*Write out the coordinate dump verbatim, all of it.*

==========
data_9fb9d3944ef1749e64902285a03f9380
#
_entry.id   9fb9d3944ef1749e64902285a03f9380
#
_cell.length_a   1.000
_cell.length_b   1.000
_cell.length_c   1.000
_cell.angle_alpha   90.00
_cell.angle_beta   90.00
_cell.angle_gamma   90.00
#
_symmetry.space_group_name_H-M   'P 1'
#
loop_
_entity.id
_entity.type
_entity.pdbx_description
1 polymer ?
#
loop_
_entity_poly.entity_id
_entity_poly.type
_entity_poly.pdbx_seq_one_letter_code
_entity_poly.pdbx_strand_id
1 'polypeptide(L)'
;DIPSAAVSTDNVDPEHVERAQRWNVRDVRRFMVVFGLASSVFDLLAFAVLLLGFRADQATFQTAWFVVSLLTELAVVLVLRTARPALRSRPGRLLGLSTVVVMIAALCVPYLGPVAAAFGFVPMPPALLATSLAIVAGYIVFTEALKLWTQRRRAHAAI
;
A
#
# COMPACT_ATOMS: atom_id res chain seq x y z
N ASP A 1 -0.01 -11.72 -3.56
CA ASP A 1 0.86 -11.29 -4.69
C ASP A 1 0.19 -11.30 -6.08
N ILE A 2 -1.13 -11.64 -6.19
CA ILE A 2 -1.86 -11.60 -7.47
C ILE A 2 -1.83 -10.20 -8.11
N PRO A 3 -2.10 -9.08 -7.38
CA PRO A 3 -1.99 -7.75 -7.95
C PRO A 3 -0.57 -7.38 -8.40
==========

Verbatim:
data_9fb9d3944ef1749e64902285a03f9380
#
_entry.id   9fb9d3944ef1749e64902285a03f9380
#
_cell.length_a   1.000
_cell.length_b   1.000
_cell.length_c   1.000
_cell.angle_alpha   90.00
_cell.angle_beta   90.00
_cell.angle_gamma   90.00
#
_symmetry.space_group_name_H-M   'P 1'
#
loop_
_entity.id
_entity.type
_entity.pdbx_description
1 polymer ?
#
loop_
_entity_poly.entity_id
_entity_poly.type
_entity_poly.pdbx_seq_one_letter_code
_entity_poly.pdbx_strand_id
1 'polypeptide(L)'
;DIPSAAVSTDNVDPEHVERAQRWNVRDVRRFMVVFGLASSVFDLLAFAVLLLGFRADQATFQTAWFVVSLLTELAVVLVLRTARPALRSRPGRLLGLSTVVVMIAALCVPYLGPVAAAFGFVPMPPALLATSLAIVAGYIVFTEALKLWTQRRRAHAAI
;
A
#
# COMPACT_ATOMS: atom_id res chain seq x y z
N ASP A 1 -0.01 -11.72 -3.56
CA ASP A 1 0.86 -11.29 -4.69
C ASP A 1 0.19 -11.30 -6.08
N ILE A 2 -1.13 -11.64 -6.19
CA ILE A 2 -1.86 -11.60 -7.47
C ILE A 2 -1.83 -10.20 -8.11
N PRO A 3 -2.10 -9.08 -7.38
CA PRO A 3 -1.99 -7.75 -7.95
C PRO A 3 -0.57 -7.38 -8.40